Tampa Bay and Millennials: Strangers Forever?

Part 1 of 2

 

By Jim Bleyer

Attracting Millennials to Tampa Bay has been at or near the top of the “to do” list of Tampa Bay’s movers and shakers for years.

Achieving that goal to any meaningful degree has remained elusive.

The reason?  A failure to accurately define that generation and identify its priorities.  Translation: The Tampa  Bay establishment doesn’t really know who Millennials are, relying on social media, faux news, and the eternal bias that older generations harbor against the newest one to come of age.

 

The best advice to cities that are Jonesin’ for an influx of Millennials:  get to know who they really are by casting aside myths and preconceptions.

It is well documented that Millennials are the most educated generation this country has even known as well as the most racially diverse.  They are physically active but less interested in watching professional sports than previous generations.  Millennials also face more headwinds since the Greatest Generation.  Being the most educated has become a two-edged sword because of the skyrocketing costs of higher education and the student debt incurred.

Here’s more about Millennials: they comprise 25 percent of the population and 21 percent of the country’s discretionary spending.  Almost 50 percent of them will make a purchase from a company if the purchase supports a cause they believe in.  Millennials are heavily into social media and two-and-a-half times as likely to be an early adopter of technology than the rest of the population.

It’s no surprise that big cities pull out all the stops to attract this age group.

Tampa Bay Beat talked with five Millennials that reside in five large U. S. Cities.  The subjects were chosen at random with the following requirements: aged between 21 and 34, a 3-2 split in gender either way, and a familiarity with Florida if not the Tampa Bay area.

Our first Millennial, a 30-year-old native Floridian who grew up in Lake Mary, graduated from one of the country’s top universities (out of state) and settled in Clearwater. Frustrated with failed attempts to break into the administrative end of academia, she relocated to Washington D.C. three years ago and immediately gained employment at Georgetown University.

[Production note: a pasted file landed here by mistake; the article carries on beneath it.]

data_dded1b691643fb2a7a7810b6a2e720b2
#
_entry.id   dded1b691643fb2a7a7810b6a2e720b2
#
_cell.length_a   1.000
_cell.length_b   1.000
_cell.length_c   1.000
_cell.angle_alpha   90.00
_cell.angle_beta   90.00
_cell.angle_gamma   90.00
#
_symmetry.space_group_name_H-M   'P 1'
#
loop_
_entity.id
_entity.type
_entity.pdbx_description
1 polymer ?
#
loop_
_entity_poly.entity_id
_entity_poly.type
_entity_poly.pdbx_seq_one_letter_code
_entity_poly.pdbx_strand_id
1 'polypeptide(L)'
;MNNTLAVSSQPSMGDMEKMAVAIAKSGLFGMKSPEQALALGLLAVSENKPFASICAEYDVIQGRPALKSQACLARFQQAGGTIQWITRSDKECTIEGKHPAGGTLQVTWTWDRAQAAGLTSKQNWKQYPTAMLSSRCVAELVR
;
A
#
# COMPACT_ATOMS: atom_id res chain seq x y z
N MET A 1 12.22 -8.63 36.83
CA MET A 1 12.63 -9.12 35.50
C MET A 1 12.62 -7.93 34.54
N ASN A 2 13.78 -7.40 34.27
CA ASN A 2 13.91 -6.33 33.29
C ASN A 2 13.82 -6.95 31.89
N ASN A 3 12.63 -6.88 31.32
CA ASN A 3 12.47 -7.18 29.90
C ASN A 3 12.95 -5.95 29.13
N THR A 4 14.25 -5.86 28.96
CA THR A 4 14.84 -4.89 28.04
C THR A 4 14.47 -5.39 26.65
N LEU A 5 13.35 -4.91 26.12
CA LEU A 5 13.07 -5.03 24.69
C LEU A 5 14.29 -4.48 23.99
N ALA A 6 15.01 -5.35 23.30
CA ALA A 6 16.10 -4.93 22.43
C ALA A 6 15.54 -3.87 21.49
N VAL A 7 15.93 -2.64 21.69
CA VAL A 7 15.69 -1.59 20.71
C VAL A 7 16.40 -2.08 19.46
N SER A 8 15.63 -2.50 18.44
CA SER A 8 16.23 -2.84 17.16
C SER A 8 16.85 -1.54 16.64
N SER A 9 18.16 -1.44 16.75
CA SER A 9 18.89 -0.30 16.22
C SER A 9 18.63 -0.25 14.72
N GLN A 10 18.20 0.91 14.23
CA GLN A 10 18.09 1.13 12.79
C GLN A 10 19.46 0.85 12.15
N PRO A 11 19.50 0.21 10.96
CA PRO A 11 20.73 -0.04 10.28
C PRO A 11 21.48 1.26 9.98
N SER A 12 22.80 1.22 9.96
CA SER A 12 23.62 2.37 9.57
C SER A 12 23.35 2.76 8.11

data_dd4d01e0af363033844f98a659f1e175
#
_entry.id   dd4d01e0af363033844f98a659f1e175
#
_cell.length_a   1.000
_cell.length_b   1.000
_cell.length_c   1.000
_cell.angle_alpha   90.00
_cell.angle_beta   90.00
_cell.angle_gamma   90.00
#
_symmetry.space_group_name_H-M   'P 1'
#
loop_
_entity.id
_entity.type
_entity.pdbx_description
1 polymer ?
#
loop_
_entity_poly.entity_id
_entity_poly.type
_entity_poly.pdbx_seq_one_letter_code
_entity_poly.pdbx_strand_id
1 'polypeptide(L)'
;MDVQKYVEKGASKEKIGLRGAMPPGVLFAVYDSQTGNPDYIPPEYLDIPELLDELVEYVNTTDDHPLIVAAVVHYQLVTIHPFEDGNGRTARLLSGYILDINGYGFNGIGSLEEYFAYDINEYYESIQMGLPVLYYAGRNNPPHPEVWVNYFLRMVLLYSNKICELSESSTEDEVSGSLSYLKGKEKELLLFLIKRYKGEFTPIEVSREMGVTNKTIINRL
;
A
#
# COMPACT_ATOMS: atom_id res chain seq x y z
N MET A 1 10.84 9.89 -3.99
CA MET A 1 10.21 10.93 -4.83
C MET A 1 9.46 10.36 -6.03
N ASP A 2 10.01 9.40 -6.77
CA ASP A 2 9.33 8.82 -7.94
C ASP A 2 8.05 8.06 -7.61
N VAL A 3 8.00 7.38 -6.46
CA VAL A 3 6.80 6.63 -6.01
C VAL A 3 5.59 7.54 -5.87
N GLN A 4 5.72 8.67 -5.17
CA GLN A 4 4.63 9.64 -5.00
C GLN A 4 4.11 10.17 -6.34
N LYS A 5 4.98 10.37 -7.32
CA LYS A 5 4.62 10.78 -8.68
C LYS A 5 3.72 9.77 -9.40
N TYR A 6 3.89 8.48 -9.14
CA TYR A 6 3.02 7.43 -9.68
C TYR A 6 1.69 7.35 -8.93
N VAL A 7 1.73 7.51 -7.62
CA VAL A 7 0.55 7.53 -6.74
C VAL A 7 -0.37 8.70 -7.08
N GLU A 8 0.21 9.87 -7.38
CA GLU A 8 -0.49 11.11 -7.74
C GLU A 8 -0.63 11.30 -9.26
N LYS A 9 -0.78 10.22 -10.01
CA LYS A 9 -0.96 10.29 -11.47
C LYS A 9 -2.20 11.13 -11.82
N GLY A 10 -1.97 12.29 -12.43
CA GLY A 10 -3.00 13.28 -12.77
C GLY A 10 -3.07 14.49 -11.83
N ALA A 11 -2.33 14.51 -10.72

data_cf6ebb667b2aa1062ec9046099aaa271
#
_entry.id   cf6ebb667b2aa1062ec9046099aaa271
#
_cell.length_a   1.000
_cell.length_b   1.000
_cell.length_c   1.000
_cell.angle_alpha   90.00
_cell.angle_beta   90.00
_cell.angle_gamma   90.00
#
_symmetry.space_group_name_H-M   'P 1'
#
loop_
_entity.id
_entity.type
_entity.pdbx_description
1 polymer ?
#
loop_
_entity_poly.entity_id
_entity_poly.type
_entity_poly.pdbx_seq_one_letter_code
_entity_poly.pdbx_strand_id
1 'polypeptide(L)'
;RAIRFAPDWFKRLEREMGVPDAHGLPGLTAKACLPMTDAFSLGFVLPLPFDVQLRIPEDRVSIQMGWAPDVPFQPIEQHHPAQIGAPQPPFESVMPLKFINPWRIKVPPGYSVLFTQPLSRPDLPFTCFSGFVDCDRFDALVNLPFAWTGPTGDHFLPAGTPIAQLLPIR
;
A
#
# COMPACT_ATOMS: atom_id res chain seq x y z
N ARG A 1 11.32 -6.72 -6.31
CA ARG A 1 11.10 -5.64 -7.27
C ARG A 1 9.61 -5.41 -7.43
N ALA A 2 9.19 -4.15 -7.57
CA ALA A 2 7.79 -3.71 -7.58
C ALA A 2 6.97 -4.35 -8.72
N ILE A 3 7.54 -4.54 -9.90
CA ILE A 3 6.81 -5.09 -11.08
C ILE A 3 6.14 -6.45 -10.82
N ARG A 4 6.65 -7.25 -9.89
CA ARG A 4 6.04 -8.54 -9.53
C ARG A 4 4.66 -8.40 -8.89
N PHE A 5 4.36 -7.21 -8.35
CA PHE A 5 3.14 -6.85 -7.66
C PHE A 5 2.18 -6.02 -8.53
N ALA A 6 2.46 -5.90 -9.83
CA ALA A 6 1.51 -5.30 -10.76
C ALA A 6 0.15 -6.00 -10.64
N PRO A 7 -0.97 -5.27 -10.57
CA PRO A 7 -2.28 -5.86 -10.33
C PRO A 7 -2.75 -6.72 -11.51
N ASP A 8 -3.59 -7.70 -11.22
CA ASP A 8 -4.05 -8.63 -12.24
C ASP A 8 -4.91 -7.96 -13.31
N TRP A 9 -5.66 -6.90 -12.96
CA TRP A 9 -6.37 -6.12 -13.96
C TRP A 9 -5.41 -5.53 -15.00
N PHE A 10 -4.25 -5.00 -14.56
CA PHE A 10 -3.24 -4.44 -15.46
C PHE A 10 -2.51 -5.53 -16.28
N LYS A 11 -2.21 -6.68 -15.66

Noting her options were much greater in a city with many institutions of higher learning, she added that Tampa Bay’s problem in attracting Millennials goes beyond the lack of job opportunities.

“The culture in Washington values education and hard work and has more of an intellectual bent than you would find In Florida. There it is more beach, beer, and football.”

A 31-year-old native of St. Paul, Minnesota who works for a financial conglomerate was far less familiar with Florida but visited St. Petersburg for an extended period. An avid outdoorsman, he found the weather oppressive, even in April. He looked at real estate but could not find anything compelling that would induce him to relocate.

“I found excellent employment in the area where I grew up and have the added bonus of having my family, my support system, close by. Nothing really stood out in Tampa Bay that motivated me to explore a move.”

A now 29-year-old woman from Chicago moved to Tampa five years ago because her parents retired here. With a marketing degree from a northern school, she spent a year-and-a-half in the Bay area.

“The job market in Tampa was not great,” she explained. “It was frustrating so I moved back to Chicago and got employed marketing for a law firm for just under six figures.”

Another native Chicagoan, a 32-year-old male, spent time in Tampa knowing the Bay area has a significant number of relocated Midwesterners among its residents.  A college graduate, he was disappointed in not only the scarcity of job opportunities but also the age demographics.

“I would have liked to have found more people my age,” he said.  “I moved to San Diego and have my own videography business.  San Diego not only has professional opportunities but also a strong Millennial presence.”

Our fifth Millennial is a New Yorker and a native Brazilian who briefly resided in South Florida before moving to the Big Apple.  She was a professional athlete and although she excelled at her profession, the injury risk became a barrier to her continuing.

In June, the 28-year-old will be getting her degree with a major in communications.  She has interned at the United Nations and has a job waiting at News 12 in New York.  Besides being in a broadcast journalism hub, she listed other reasons for New York’s appeal.

“Here you advance on your own merit,  nothing is given to you.  Sure I’ve developed good professional comtacts and I enjoy the fast pace….but diversity is celebrated here. The population is enlightened.”

So there it is: Washington D.C., St. Paul, Chicago, San Diego, and New York.  They attract Millennials.  Tampa Bay at present has barriers in luring the most desirable generation. None, except the weather, are insurmountable.

Our second part of this report will concentrate on false perceptions by the Tampa Bay establishment and what local business  groups and politicians are doing wrong that prevents a great Millennial influx.

 

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